In Kazan's comedy (directed by the husband-and-wife team behind "Little Miss Sunshine"), a blocked writer (Paul Dano, Kazan's real-life boyfriend), starts to write a story about a woman he dreams about, and she magically appears to him in the flesh. He finds he can shape her as he pleases, until it pleases him to write her as a woman in control of her own thoughts and feelings. Then all hell breaks loose.
Kazan said she wanted to riff on the classic Pygmalion story, and it became, in part, a screenplay about the pitfalls of men who idealize women, especially in the early stages of romance.
"I think men put women on a pedestal far more often than women — that's been my experience in relationships, for sure," Kazan said. "Although we all have an idea of a person we love before we actually get to know that person."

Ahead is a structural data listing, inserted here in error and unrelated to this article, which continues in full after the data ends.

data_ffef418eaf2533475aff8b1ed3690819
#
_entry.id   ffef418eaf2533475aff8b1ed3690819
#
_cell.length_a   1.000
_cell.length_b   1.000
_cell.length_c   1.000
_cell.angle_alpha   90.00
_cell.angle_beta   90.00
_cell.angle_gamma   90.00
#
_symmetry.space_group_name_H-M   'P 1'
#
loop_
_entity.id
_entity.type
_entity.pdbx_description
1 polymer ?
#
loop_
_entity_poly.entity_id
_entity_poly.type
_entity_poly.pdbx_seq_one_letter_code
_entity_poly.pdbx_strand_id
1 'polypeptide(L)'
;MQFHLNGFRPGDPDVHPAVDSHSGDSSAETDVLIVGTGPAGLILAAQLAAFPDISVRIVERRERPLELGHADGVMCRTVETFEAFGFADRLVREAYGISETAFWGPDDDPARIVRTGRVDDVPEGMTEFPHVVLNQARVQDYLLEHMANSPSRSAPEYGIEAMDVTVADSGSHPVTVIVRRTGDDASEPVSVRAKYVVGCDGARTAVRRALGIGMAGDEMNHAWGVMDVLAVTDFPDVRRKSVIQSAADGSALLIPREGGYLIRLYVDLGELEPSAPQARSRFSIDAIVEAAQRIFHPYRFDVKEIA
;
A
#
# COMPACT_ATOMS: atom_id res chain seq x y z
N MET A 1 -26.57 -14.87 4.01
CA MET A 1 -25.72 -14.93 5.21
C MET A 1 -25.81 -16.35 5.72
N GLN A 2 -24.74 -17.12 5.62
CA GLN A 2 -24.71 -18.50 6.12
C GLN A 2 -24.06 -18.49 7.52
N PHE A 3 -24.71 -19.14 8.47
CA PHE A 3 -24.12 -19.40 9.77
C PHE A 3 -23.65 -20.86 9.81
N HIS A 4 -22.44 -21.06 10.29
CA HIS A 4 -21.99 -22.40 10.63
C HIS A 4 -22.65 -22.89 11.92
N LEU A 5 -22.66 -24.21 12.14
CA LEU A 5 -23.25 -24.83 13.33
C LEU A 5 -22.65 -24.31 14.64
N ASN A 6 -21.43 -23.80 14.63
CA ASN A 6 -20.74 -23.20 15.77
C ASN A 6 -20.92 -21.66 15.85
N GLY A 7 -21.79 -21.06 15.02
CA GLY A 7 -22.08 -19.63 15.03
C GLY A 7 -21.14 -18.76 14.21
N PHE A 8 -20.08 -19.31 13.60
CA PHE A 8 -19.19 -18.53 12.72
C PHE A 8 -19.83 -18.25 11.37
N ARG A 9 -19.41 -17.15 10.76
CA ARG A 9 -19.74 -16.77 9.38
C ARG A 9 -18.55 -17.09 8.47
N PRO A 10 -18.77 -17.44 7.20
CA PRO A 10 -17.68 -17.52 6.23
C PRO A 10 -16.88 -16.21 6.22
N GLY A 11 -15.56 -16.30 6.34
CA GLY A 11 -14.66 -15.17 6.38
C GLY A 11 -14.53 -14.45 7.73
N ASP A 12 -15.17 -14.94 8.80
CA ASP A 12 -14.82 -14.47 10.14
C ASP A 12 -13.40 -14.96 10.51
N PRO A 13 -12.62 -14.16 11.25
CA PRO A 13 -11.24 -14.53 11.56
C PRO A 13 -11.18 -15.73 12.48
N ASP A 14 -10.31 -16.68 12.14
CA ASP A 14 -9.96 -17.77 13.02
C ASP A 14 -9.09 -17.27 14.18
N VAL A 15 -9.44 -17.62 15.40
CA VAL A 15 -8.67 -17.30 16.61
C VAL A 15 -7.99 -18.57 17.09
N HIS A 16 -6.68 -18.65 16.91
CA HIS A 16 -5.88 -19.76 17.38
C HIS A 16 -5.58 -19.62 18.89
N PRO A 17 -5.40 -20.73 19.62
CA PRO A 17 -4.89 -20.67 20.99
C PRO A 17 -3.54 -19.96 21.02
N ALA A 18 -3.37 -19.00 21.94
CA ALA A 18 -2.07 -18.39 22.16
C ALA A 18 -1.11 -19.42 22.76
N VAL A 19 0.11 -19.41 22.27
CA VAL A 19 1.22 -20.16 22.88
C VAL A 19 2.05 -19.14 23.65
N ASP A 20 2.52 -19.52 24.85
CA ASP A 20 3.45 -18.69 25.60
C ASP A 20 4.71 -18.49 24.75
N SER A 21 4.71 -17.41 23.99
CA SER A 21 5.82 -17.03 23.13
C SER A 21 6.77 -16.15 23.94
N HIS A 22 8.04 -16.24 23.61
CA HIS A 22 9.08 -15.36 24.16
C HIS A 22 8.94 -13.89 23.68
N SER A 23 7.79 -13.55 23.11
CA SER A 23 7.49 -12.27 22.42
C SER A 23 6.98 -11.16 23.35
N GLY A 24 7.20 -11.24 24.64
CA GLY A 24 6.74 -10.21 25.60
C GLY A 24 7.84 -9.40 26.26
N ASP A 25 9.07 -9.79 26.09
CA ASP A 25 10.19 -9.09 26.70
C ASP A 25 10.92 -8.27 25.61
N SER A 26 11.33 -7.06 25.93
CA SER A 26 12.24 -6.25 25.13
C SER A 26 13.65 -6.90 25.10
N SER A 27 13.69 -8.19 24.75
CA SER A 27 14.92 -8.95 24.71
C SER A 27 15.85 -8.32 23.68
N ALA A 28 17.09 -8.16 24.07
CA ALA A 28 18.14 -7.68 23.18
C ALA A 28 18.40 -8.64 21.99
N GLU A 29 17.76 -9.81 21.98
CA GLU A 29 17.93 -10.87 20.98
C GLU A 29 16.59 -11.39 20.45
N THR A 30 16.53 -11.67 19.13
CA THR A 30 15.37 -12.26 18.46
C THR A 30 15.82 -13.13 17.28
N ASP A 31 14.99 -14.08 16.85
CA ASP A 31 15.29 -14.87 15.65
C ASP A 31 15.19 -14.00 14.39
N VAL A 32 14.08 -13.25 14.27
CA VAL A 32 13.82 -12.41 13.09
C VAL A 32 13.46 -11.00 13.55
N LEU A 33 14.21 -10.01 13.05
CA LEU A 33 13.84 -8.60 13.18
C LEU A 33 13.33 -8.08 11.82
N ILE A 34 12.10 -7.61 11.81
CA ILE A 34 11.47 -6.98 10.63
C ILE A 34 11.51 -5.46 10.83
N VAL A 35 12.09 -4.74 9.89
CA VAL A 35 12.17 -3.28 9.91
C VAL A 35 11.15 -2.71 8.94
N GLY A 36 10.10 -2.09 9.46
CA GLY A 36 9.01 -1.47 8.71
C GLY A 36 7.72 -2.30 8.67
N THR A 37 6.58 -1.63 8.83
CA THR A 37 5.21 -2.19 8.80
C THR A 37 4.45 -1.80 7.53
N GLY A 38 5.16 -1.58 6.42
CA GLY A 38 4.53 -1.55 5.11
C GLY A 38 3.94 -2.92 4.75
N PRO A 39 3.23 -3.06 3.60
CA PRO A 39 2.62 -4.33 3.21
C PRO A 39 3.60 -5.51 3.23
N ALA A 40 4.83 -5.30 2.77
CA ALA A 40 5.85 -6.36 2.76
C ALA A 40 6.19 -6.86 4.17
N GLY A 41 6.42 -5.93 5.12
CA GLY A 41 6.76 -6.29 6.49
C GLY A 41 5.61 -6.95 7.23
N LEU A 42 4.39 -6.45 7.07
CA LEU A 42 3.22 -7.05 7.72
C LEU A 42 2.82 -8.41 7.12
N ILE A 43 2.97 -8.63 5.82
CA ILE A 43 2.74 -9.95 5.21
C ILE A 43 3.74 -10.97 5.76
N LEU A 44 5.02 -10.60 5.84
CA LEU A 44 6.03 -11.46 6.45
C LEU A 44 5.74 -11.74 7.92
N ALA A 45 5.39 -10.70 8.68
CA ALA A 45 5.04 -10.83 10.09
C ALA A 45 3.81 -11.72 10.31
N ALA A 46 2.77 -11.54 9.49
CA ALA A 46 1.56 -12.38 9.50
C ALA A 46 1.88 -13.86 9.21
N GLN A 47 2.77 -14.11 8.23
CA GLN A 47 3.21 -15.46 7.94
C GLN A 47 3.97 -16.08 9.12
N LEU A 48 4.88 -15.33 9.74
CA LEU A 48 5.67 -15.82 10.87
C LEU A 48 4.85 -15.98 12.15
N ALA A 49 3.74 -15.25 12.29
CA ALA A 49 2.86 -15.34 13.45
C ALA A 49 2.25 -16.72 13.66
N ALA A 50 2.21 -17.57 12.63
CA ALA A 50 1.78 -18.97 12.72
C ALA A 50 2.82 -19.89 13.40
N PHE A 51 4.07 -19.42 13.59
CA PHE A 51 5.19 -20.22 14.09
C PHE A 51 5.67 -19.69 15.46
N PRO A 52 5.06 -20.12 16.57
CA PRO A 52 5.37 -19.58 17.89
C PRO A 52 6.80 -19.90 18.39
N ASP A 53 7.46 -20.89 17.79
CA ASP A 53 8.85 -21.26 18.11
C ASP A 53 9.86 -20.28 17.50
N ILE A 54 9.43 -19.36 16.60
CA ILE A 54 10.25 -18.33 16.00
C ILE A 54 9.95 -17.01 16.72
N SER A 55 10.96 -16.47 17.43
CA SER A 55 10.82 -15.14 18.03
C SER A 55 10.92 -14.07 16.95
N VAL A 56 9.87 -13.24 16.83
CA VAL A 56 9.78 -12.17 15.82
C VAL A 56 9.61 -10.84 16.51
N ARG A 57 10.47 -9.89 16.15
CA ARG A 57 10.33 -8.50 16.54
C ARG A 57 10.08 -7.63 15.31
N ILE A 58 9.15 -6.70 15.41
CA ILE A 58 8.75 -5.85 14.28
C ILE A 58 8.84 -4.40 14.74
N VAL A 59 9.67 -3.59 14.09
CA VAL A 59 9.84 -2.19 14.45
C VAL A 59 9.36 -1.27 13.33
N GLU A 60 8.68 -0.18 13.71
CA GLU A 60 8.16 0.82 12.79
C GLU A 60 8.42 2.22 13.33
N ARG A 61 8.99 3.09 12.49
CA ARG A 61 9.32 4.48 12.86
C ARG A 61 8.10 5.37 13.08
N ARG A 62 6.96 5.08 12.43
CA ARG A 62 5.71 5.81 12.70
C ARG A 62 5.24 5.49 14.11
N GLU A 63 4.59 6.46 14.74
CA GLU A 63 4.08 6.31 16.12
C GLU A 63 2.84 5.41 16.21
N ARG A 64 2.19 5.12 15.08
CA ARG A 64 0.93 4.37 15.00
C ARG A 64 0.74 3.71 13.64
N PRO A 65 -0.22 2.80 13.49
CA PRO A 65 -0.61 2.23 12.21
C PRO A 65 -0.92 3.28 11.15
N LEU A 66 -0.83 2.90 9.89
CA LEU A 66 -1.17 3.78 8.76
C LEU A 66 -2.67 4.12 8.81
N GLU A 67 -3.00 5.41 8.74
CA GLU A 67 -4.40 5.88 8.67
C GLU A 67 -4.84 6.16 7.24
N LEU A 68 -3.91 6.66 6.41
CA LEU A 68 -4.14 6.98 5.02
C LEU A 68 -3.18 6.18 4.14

She never considered doing a gender swap.
"To me, there is a reason why this story is gender-specific. I joke about this, but I mean it truthfully when I say that women can make a person with their bodies. It's not science fiction, it's biology. Men can't. And that's behind the enduring appeal of the myth."
Kazan said she and Dano are past the pedestal stage of their relationship, and that's a good thing.
"Paul and I have been together five years know, and my feeling is that I love him more now than I ever have," she said.
Contact movie critic Gary Thompson at 215-854-5992 or email@example.com. Read his blog, "Keep It Reel," at philly.com/keepitreel.